Speaking of your nose starting to bleed, I just wanted to share with you all my three nose-bleed-worthy events of the week:
The first has to do with the worst decision humans ever made. Daylight Saving is the worst. I'm gonna live in Arizona where you don't have to worry about it. Every Sunday here in Frankfurt there is a meeting in the morning right before church where all us missionaries in the ward get together and get on the same page. We're usually five or so minutes late, and they always are on our case, but it's only because we don't live next door to the church like the rest of those hooligans. So yesterday we decided to be on time. We sprinted through our morning routine, sprinted out to the car, and made it to the church five minutes early, waiting with smug little grins for the rest to come in. 10 minutes. Nobody. 20 minutes. Still no one. We call to check where they all are, so proud of our accomplishment. That's when we realize that we never switched our clocks, and LOST our extra hour of sleep, and hauled to the church to be there an HOUR early. Still a little upset about that. Do you get blessings for getting up at 5:30?
The next: We had an great appointment with a member from Japan, and we came home with a bag full of left overs for the next day. We got home late, so we all just wanted to get to bed, and Elder Emery just set the bag of food down on the couch and turned the lights off. The next morning I got up, went into the other room, jumped on the couch, and landed in something wet. Just thinking it's water, I turn on the lights and realize that that weird smell and liquid is SOY SAUCE. We came home with a jar of soy sauce which tipped over in the bag during the night, and spilled out all over the couch. And then onto my face in the morning.
And last but not least: Saturday morning we're in the Mission Home with President Stoddard, doing the mission-wide transfer call. It's toward the end, and Sister Stoddard has just finished giving her advice about "the winter flu season preparation", and now it's time for Pres. to wrap it up with his closing remarks. So we (meaning I), turn the phone around so President can talk more clearly into it, but what we don't realize is that when I turned the phone around, the cord underneath it came unplugged, and the phone turned off. Did we realize that? Sure didn't. So President proceeds to give his closing remarks for 10 minutes, and then we closed with a prayer. No one but us heard any of that. We didn't realize what happened until afterwards, so we had to send out a mass text to tell everyone to sign back onto the call so President could give his closing remarks one more time. But they all signed back on, President got his practice round out and shared some amazing comments, and everything ran smoothly. Just a minor technical difficulty.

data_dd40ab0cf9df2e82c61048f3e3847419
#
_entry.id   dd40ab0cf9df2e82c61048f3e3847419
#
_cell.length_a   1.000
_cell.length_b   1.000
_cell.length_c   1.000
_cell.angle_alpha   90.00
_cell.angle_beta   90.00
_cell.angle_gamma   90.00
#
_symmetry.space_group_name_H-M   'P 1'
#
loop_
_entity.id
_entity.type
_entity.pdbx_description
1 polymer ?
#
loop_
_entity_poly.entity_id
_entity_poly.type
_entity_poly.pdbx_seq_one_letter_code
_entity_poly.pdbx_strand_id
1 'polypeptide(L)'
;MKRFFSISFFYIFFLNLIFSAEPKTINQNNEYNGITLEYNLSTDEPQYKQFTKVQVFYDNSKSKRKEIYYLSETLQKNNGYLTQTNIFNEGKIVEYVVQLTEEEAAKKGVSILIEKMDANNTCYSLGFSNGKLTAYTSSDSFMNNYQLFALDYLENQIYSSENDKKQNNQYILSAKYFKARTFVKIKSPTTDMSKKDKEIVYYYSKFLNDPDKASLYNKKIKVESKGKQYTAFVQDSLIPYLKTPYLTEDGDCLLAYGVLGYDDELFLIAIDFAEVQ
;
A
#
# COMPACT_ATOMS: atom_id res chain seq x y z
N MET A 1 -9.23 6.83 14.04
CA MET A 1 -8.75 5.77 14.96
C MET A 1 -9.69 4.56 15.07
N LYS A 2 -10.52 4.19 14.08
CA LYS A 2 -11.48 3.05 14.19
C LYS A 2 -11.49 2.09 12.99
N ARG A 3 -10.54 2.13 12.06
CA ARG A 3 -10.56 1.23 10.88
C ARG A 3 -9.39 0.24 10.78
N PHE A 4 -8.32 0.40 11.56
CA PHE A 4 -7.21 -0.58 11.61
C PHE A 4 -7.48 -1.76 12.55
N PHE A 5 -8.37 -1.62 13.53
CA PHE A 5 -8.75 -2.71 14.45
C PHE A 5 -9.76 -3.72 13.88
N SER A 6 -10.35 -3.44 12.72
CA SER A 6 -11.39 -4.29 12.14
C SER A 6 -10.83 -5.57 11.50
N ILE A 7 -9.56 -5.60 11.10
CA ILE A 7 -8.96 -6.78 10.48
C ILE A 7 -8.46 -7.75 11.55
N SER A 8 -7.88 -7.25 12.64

But it's all okay, because the Frankfurt Germany Mission is still up and running, AND this guy got to drive President's really nice Opel. I don't even know what kind it is, but it's black with chrome accents, a really really nice interior, and it's diesel. Just an all around beast. Plus President and Sister Stoddard had an awesome time in Portugal and learned a lot that they're excited to integrate into the mission. And they said that different Zones came and sang to them from the Portugal Lisbon Mission, so they probably gotta see Mckay! #jealous.
I know I started off on a negative note, so of course I have to end with a positive note, so listen up!
We had an appointment with a family this week named the Roas. They are from Columbia, but moved here when the oldest 18 year old boy was about 7 or 6. They are incredible. They used to be completely inactive, and I honestly can't blame them, because they had gone through hell. The ex-step dad here in Germany is a drug addict who would abuse the family verbally and physically, who only causes problems. So many I can't name, and Camillo, the 18 year old, is the man of the house, and does all he can to protect his family, but sometimes he doesn't stand a chance. Well, Elder Lindsey started working with them when he first got to Frankfurt and ever since then, and then one of the sons got baptized, and he and now we, have met with them about every week since then. We were there for Elder Lindsey's last appointment with them, and Camillo and his mom started crying. After about a 2 minute pause, he got his emotions under control for just long enough to tell us "Thank you for serving a mission." and then how if we hadn't, his family would maybe not be here anymore, and anytime he wants to slack off, he thinks of how much we give every day for two years, and knows he has no excuse. I wish you all knew Camillo. He has defended and taken care of his family as a brother, son, and father with everything he has, at 18 years old, and now he is working towards getting the Melchezidek Priesthood. His words "thank you for serving a mission" were the most touching words I've heard in my entire 2 years, because of how sincere it really was from him. That made all the rejection in the world absolutely worth it, just to hear him say that.
It was a very emotional appointment, but now just like Camillo does, I know the Church is true. I'm grateful for my mission. I can't imagine how "unchanged" I would be without it. There is absolutely nothing more worthwhile you can do between the ages of 18-24, whenever you decide to serve. Nothing more worthwhile. I love it and will always love it. The Gospel mends broken hearts, glues broken families together, and enhances every positive emotion life has to offer. I love it and I live it. And I hope you all do too.
Have an amazing week, I'm looking forward to hearing from you next week after this crazy week of transfers and goldens and leavers and all! You're all the best. Especially you, Mom!
-- Elder McGinn